TTC to Release CIPP Emissions Safety Findings on Dec. 17

HOUSTON (UC) — The Trenchless Technology Center (TTC) at Louisiana Tech University said it has completed a study on the safety of styrene emissions from cured-in-place pipe (CIPP) and will present its findings and recommendations in a webcast on Dec. 17.

The TTC research was funded by NAASCO in response to published reports that raised safety concerns about styrene emissions during the CIPP installation process. The research was conducted in two phases:

Phase 1 was a four-month study which focused on the review of published literature pertaining to chemical emissions during CIPP installations using styrene-based resins. That phase was completed on April 6, 2018, by researchers at the University of Texas at Arlington's (UTA) Center for Underground Infrastructure Research and Education (CUIRE), and the Institute for Underground Infrastructure (IKT) in Germany. 

It found that existing studies do not adequately capture worker exposures or levels in the surrounding areas to which workers or citizens may be exposed.  The team further determined that spatial variation of concentrations, and variations in concentrations with different meteorological conditions, are not well determined.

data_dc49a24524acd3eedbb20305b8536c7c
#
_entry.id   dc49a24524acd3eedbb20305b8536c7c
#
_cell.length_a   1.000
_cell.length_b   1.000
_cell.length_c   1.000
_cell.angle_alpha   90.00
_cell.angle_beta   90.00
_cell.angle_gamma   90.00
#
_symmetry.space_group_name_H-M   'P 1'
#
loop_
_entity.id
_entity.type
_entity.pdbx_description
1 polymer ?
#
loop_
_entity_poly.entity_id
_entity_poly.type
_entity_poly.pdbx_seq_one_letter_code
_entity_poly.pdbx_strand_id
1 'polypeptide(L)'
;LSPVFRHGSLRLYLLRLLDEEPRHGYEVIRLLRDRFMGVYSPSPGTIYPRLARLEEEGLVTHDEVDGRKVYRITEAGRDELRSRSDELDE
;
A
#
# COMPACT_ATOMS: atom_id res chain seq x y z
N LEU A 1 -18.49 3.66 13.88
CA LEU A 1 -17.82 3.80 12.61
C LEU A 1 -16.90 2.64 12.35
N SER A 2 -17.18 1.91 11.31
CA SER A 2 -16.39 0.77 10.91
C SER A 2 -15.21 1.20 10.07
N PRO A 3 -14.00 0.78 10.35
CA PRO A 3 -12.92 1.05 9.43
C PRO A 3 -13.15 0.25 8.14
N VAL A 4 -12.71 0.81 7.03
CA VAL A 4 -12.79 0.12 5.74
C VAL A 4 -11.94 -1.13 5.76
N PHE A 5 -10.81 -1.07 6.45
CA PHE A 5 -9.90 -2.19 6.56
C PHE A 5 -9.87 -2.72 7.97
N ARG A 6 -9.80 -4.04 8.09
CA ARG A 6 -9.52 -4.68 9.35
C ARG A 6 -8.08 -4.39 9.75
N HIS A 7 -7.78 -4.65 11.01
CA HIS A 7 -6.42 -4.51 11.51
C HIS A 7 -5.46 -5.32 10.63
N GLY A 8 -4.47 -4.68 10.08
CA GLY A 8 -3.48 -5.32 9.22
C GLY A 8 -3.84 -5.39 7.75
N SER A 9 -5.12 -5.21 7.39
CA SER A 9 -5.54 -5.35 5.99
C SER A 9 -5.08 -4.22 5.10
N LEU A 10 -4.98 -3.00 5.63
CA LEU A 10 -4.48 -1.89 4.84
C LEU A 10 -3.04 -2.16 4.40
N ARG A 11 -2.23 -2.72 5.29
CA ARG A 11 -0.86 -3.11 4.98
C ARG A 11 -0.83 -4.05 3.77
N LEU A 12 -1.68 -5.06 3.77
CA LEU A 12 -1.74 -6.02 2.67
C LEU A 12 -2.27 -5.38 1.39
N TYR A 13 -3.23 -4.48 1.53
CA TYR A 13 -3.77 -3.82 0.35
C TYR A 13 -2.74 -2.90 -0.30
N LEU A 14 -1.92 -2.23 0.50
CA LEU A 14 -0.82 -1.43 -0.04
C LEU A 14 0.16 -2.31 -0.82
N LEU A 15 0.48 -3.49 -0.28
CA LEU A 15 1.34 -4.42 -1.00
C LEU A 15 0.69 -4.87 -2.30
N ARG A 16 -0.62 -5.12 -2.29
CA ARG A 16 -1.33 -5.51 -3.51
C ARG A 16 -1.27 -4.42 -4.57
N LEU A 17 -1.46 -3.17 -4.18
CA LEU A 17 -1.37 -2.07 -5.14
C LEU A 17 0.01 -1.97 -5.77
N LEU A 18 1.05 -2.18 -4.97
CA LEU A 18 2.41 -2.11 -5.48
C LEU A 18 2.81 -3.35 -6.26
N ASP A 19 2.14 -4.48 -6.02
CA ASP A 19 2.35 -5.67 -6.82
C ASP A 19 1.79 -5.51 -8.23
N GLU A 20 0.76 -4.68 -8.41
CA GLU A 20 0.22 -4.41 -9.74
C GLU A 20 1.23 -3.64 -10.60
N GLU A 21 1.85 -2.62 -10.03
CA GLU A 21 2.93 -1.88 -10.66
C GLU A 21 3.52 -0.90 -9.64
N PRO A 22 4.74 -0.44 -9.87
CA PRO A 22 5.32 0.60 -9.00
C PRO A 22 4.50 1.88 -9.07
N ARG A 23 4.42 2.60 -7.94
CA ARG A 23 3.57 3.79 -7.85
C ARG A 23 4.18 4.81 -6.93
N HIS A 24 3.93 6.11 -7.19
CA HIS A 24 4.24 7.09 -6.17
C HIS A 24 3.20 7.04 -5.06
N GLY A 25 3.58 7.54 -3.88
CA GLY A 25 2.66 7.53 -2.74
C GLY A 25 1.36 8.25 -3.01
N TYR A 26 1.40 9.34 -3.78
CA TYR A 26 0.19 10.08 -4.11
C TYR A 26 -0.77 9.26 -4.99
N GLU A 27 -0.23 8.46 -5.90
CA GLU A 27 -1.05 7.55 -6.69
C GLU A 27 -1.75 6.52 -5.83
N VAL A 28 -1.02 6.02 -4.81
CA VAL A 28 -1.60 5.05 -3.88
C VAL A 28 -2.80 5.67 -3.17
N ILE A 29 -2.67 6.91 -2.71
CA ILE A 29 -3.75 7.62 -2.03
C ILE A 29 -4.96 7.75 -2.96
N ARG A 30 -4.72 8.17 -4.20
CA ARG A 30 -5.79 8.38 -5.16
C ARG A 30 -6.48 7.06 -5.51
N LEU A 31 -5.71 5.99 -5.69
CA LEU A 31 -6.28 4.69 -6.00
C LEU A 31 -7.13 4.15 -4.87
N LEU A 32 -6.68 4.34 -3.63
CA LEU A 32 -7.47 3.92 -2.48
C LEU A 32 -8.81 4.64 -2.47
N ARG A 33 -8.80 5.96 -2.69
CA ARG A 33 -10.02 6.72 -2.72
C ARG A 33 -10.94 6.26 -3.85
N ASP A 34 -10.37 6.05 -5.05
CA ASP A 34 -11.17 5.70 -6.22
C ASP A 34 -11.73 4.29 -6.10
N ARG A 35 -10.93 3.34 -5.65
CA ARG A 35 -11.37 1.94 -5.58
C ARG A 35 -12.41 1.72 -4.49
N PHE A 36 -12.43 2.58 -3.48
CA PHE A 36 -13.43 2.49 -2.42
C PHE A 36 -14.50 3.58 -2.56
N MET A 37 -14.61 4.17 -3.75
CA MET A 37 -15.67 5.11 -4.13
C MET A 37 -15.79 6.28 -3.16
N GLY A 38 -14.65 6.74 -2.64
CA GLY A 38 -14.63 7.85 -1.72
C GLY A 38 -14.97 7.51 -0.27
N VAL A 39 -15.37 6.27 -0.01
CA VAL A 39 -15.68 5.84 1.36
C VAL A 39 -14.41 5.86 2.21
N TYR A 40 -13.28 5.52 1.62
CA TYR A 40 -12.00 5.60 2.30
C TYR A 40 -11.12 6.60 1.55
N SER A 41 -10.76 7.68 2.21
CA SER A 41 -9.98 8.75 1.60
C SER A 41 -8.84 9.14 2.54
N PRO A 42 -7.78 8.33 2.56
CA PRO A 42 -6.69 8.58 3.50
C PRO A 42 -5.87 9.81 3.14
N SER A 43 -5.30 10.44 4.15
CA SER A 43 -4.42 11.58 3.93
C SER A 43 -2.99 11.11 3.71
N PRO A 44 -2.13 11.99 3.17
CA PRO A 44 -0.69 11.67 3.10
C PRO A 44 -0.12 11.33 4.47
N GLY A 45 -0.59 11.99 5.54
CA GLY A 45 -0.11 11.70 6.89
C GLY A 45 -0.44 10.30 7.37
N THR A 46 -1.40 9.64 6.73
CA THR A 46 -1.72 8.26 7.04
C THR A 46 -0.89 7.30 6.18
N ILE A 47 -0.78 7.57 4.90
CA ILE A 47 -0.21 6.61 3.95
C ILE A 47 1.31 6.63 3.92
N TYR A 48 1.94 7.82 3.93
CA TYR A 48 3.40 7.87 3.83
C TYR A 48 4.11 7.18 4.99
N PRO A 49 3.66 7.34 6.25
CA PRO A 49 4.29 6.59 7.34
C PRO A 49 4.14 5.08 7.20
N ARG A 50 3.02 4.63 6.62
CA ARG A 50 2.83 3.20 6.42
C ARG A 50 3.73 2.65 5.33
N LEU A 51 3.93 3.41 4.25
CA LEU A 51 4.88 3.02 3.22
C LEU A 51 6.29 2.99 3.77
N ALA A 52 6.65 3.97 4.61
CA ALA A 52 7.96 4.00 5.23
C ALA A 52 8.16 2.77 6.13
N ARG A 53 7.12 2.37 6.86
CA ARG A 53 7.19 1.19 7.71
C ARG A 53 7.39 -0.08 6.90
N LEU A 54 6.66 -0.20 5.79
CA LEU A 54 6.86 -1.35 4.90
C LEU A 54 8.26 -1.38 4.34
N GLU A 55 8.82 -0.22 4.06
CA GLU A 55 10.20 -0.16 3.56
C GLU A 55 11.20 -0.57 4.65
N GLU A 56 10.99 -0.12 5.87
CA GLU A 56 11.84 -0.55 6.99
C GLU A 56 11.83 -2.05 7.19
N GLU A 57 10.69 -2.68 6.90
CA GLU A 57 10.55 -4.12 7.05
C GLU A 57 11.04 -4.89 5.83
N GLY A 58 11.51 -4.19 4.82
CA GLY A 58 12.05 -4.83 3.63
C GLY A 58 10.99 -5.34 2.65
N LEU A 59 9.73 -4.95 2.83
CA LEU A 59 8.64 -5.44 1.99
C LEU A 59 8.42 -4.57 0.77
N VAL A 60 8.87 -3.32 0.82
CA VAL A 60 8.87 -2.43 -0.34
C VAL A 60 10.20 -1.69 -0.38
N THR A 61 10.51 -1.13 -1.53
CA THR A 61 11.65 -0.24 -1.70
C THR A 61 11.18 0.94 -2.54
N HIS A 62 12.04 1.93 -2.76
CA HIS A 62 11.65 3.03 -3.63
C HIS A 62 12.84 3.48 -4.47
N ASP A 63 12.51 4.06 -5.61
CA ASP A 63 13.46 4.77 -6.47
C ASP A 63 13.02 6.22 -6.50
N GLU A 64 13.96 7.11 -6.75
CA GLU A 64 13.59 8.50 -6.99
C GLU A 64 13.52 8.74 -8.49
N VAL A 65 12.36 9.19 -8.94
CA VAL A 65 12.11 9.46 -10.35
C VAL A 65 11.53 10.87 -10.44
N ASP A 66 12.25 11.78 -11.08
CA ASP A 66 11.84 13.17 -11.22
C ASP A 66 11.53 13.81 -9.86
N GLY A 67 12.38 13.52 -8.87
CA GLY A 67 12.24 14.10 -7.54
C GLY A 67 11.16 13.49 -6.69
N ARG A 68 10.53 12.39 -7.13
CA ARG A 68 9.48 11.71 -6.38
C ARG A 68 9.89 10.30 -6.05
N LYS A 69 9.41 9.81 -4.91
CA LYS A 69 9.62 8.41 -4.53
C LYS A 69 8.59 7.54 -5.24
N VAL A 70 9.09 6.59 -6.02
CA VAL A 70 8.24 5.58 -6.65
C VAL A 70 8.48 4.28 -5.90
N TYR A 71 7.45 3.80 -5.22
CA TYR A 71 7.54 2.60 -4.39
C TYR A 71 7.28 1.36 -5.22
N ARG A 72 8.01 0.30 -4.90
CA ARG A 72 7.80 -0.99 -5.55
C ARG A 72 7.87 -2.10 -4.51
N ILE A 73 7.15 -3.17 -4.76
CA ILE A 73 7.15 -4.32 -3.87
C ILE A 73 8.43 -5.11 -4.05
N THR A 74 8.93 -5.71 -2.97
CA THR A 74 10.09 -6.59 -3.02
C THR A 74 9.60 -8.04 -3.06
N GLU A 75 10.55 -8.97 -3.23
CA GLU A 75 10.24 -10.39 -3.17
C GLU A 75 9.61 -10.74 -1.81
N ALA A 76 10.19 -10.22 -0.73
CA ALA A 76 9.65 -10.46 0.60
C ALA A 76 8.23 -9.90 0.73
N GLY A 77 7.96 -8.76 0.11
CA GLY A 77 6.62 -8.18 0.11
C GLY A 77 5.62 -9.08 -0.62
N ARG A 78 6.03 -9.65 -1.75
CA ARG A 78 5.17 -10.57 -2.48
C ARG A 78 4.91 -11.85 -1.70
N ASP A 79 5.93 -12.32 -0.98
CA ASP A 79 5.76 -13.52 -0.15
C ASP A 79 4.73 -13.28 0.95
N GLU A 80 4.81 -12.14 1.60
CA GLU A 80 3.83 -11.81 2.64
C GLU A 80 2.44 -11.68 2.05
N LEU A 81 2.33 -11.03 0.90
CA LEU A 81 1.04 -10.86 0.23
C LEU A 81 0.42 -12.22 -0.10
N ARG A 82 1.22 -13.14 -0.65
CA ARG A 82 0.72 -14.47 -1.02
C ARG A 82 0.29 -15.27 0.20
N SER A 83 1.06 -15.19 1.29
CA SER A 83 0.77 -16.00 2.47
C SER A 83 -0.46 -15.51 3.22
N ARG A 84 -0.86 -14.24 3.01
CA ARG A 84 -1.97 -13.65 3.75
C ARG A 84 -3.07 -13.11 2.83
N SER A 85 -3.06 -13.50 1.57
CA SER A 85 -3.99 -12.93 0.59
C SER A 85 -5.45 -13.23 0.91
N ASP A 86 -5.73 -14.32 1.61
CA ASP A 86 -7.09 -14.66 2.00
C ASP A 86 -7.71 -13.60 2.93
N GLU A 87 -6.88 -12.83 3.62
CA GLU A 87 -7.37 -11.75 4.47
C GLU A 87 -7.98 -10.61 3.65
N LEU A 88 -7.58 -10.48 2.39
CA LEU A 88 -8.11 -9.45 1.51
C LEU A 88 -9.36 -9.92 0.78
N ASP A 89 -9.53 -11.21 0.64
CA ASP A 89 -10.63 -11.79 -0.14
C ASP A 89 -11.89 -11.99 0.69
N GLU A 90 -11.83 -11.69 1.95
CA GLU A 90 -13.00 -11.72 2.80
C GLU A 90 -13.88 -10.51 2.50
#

Phase 2, a larger, in-field study conducted by TTC, recently concluded, and its findings will be shared via webinar on December 17, 2019. Online webinar registration is open to all.

The year-long second phase included measurement of styrene and other organic compounds at multiple CIPP installation sites across the country, representing different pipe diameters (8”, 12”, and larger) and lengths, in order to capture variation in emissions.

Measurements were conducted before, during, and after curing at the termination manhole, TTC, as well as various locations in the surrounding outside area and inside nearby buildings. Worker exposure was also measured via personal exposure monitors. Finally, dispersion modeling was conducted to estimate compound concentrations at different locations for a wide variety of meteorological conditions.

Measured and modeled concentrations were compared to appropriate health-based action levels to determine if any potential health risks exist for workers or citizens in the surrounding communities, TTC said.

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